With power (full admin permissions) comes greater responsibility. Here are some of the main risk factors when it comes to rooting:

  • Malware becomes a larger threat. You might read the occasional news article about how new malware is wreaking havoc in parts of the world on Android. But the Android operating system with root access becomes considerably more vulnerable to exploits because applications are no longer prisoned off in their own sandbox environments. This means if you accidentally download malware, it can do more damage because it can spread throughout the operating system and even jump into other applications and potentially view sensitive data.
  • You can accidentally brick the smartphone. There is always a chance that you end up bricking the smartphone before you had the opportunity to use it with root access. That is because if you are going to brick it, it is going to happen during the rooting process.
  • You may void the warranty. Most manufacturers do not allow you to root the Android operating system and still get to bring it in for repairs under warranty. Whether they are legally meant to do that or not is another question, but it is now common knowledge that most do not want to help you if they find out you have unlocked the OS with root access.

Files You Need

  1. You need to visit this website during the guide: http://towelroot.com.
  2. The following guide roots the LG G2 by Verizon on Android KitKat. The KitKat kernel must be before June 3 2014 for this guide to work. You can downgrade your Android OS to an earlier version of KitKat and root it using this guide if you are running something newer. .
  3. You are voiding your LG G2 warranty by following this guide. Rooting always voids the warranty, so there is nothing different with the Towelroot method. Conversely, you can unroot the device at any time and get that LG warranty working for you again. The only thing is the Towelroot app doesn’t come with its own unrooting tool, so you’ll need to know how to flash a LG stock ROM on your device. Stock ROMs are always device and model number specific.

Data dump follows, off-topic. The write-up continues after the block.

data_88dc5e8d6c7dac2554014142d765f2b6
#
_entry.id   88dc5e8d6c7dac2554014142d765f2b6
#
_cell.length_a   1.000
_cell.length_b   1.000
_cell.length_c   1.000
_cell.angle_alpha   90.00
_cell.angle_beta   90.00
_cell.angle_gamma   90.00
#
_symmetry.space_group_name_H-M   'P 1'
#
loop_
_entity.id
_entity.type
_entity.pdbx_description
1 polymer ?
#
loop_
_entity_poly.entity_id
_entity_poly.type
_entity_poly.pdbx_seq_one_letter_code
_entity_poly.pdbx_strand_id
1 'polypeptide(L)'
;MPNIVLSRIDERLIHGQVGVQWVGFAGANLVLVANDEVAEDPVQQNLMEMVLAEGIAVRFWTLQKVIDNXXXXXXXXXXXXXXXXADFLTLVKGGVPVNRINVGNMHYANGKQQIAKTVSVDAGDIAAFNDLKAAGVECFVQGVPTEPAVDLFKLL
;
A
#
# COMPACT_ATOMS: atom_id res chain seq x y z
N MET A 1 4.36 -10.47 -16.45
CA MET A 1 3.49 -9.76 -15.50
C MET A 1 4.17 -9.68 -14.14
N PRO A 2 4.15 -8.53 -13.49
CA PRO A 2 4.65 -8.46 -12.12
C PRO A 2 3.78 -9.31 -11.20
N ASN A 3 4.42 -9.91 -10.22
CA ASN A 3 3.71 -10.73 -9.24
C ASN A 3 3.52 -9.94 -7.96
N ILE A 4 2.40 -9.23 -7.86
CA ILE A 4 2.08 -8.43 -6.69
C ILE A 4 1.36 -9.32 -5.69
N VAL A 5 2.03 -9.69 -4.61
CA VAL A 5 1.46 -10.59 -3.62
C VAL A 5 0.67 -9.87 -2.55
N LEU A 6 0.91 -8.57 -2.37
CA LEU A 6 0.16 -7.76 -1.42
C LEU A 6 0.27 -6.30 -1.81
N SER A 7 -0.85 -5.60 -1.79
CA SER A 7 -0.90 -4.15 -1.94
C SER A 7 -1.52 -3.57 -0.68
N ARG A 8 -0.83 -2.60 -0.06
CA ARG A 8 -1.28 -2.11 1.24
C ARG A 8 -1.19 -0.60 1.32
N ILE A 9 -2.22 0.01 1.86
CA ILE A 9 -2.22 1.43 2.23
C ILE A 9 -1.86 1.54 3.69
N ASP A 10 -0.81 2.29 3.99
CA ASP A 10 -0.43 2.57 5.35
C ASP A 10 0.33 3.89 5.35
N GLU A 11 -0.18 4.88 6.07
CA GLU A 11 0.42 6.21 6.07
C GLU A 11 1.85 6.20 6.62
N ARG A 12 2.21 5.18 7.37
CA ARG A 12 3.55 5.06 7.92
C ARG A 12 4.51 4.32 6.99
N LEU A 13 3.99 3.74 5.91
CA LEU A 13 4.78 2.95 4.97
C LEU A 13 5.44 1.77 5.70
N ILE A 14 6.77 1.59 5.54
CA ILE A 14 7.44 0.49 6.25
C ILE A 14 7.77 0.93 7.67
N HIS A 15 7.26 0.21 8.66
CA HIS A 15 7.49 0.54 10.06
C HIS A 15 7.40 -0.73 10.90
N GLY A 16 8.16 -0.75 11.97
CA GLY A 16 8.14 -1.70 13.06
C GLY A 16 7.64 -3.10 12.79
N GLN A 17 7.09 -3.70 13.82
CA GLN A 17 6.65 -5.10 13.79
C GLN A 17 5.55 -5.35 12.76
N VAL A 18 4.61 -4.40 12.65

Rooting the Verizon LG G2

  1. You need to have the Unknown Sources option enabled on your LG G2 device. Do that by pointing to the G2 to the Menu > Settings > Security > Unknown Sources. The Unknown Sources option means you can install third-party applications from outside the Google Play Store.
  2. Open the Google Chrome app on your device and enter the Towelroot URL you can see from the file section above. You can use any web browser if you do not use Google Chrome on your device.
  3. Wait for the page to load and tap the red Lambda on the page.
  4. The Towelroot app will now download on your G2 device. Follow the instructions until you open the app.
  5. Once the Towelroot app is open, tap the “Make it Ra1n” button.
  6. The one-click rooting exploit is now rooting your device.
  7. Do not touch anything until you can see the “you should have root, no reboot required” message.
  8. Your G2 by Verizon has been rooted using the Towelroot method. Before doing anything, we advise you open the Google Play Store and download the SuperSU by Chainfire app.
  9. Open the SuperSU app and follow the prompts to get it installed on your device. Sometimes it prompts you to update the SU binary. Follow those instructions and grant access to superuser if it asks.

That SuperSU you install installed keeps your G2 safe. Lastly, download the root checker app from the Google Play Store.